Knotweed on a property and invading a neighbour's property too
Knotweed on a property and invading a neighbour’s property too
  • Alternative means of dispute resolution

At times, it may be difficult to ascertain the origin of Japanese knotweed, especially where there are shared areas such as the garden, play areas for children, the parking or relaxation facilities as such making it difficult to blame one neighbour for the encroachment.

At times, the neighbour having the weed plant present on their property may not be in a position to treat the plant owing to their financial position thus requiring a consented effort to get rid of the weed plant.

In such a scenario, it is advised not to maintain a hard-line as regards the person to take full responsibility and instead come up with alternative measures on how to collectively solve the problem.

The principle of being a ‘good neighbour’ should come into play when it is evident that one person cannot take the full burden.

There are various ways to get rid of the Japanese knotweed from your property. Removal DIY methods are those that you can do by yourself that are not costly in your pockets. Some of them include cutting down the weed plant, uprooting, mowing, burning and burying.

Once you have taken notice of the encroachment of the weed plant from your neighbour, apart from making them aware of the weed plant, you can also take it upon yourself to try and eradicate the weed from your side of the property. 

What if the Japanese knotweed is growing on public land?

In instances where the property adjacent to yours is publicly owned and there is a potential knotweed infestation to your property, you need to engage with the public body having title to such land to treat the knotweed infestation.

If this does not happen, you are at liberty to make a formal claim through a court for compensation for any damage occasioned to you.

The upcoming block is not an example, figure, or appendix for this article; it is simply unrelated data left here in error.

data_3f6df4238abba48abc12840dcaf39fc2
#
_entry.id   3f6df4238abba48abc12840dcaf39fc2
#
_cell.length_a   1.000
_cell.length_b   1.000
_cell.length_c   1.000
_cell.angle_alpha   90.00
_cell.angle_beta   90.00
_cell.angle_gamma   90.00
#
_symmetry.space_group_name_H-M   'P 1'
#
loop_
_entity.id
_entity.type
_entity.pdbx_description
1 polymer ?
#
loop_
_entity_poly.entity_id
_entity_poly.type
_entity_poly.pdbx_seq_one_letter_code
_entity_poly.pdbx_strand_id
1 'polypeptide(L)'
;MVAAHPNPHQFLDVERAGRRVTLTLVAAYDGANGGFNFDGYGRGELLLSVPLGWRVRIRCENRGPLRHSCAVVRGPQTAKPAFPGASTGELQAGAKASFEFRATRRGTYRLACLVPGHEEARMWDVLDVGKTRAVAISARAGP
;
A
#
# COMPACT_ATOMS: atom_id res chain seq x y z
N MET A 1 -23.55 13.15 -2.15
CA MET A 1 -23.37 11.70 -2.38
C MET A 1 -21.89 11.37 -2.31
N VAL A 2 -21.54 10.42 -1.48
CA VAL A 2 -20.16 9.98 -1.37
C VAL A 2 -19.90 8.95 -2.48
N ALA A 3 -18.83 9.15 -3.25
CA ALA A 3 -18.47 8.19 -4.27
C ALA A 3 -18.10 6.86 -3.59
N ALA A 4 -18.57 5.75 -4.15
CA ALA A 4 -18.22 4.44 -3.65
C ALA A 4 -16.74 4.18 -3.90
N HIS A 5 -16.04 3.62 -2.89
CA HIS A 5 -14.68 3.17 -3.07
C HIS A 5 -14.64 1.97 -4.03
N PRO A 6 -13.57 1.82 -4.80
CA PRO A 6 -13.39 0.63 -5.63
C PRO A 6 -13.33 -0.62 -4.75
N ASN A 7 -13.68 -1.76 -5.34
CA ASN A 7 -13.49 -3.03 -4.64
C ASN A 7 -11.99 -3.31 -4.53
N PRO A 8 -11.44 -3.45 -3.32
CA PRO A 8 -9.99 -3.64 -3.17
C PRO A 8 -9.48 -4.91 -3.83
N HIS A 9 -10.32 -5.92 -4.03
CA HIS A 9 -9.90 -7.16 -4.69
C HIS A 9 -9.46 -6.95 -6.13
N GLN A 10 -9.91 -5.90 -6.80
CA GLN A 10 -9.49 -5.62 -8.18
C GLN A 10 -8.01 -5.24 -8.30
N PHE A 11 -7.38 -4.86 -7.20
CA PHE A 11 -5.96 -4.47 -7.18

Public bodies are not exempted from treating the knotweed infestations in the lands that they own, they are held to an equal standard as private personnel/property owners. 

If your neighbour has Japanese knotweed infestation then that can impact your property's value
If your neighbour has a Japanese knotweed infestation then that can impact your property’s value


Although it is not illegal to have Japanese knotweed on your property, you have a duty of care of ensuring that the weed plant does not spread to the neighbouring properties. The plants growing on your property must be kept in check and this includes the Japanese knotweed.

This means that in instances where the weed plant originates from your neighbour’s property, they are bestowed with the obligation of eliminating it once it has encroached on the property.

Finally, it is important to identify whether the neighbour is a private person or a public body so that you can know the right procedure to follow in demanding various remedies.

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Want to know more about what to do if a neighbour has Japanese Knotweed?

Knotweed Removal aims to provide the most up-to-date information, help and advice for YOU to make informed decisions. If you are unsure or uncertain about how to proceed, please reach out to us and we will gladly come back and advise you as best we can.

Governmental advice can be found here and the UK law covering the removal of Japanese Knotweed as stated under the Wildlife and Countryside Act 1981 can be found here.

the best means to contact us is via our email – hello@knotweedremoval.tips

Do not forget we have a library of blogs covering many areas relevant to Japanese Knotweed, our free downloadable How-to Guides and Product Reviews on the latest methods being employed to eradicate or remove Japanese Knotweed.

Knotweed Removal, UK